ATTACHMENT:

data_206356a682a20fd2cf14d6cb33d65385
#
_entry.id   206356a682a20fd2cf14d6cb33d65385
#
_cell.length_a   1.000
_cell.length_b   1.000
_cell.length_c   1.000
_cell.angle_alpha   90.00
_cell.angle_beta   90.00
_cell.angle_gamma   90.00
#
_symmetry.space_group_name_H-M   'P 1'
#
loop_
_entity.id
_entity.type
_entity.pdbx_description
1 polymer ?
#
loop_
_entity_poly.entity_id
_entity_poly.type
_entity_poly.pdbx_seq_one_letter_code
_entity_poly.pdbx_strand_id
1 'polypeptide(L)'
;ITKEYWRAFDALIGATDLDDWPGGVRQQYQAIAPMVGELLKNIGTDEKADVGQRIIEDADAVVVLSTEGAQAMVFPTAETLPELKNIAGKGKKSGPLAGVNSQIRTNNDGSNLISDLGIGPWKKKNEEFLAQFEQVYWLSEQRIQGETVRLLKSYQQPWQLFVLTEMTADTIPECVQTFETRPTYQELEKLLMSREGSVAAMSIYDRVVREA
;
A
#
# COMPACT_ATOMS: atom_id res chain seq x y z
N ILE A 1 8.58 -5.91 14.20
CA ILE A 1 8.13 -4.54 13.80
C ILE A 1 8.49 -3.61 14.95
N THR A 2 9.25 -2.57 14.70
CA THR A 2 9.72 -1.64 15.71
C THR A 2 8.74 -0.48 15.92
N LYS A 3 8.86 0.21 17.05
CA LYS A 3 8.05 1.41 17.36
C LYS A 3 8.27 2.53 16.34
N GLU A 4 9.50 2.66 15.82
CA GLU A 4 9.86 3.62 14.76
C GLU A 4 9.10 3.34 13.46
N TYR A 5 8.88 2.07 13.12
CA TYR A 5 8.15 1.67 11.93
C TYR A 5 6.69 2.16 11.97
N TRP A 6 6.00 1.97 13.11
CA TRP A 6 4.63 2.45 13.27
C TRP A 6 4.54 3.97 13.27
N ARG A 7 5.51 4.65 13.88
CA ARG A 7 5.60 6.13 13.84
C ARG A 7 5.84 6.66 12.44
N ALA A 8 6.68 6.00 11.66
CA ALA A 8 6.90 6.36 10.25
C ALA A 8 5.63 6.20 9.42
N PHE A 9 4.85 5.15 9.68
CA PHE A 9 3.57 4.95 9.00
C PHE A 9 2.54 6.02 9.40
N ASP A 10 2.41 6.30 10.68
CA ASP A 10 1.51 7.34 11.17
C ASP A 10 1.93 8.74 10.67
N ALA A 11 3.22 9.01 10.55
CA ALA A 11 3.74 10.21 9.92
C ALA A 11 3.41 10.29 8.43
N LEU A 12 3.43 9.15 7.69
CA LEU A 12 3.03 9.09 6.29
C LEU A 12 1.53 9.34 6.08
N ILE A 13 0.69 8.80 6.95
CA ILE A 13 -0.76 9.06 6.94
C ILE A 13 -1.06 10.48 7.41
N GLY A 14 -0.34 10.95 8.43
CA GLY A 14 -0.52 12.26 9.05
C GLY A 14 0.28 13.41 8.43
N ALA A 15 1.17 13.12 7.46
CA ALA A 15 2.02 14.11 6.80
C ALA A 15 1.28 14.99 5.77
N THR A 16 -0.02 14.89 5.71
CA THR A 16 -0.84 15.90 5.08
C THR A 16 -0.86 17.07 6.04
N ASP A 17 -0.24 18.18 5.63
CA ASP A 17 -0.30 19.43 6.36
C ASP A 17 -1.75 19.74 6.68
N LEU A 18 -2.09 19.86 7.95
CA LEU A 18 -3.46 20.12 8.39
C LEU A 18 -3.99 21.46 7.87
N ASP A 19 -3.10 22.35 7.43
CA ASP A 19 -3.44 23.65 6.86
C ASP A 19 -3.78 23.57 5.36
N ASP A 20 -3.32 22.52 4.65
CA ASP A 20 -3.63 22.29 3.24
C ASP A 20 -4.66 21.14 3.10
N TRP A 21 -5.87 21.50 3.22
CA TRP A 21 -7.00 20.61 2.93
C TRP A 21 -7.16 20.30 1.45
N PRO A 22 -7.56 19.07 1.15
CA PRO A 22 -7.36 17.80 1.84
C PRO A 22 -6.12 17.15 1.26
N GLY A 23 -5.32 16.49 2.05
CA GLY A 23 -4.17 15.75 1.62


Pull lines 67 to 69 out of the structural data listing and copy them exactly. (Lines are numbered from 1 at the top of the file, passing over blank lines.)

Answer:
N ILE A 13 0.69 8.80 6.95
CA ILE A 13 -0.76 9.06 6.94
C ILE A 13 -1.06 10.48 7.41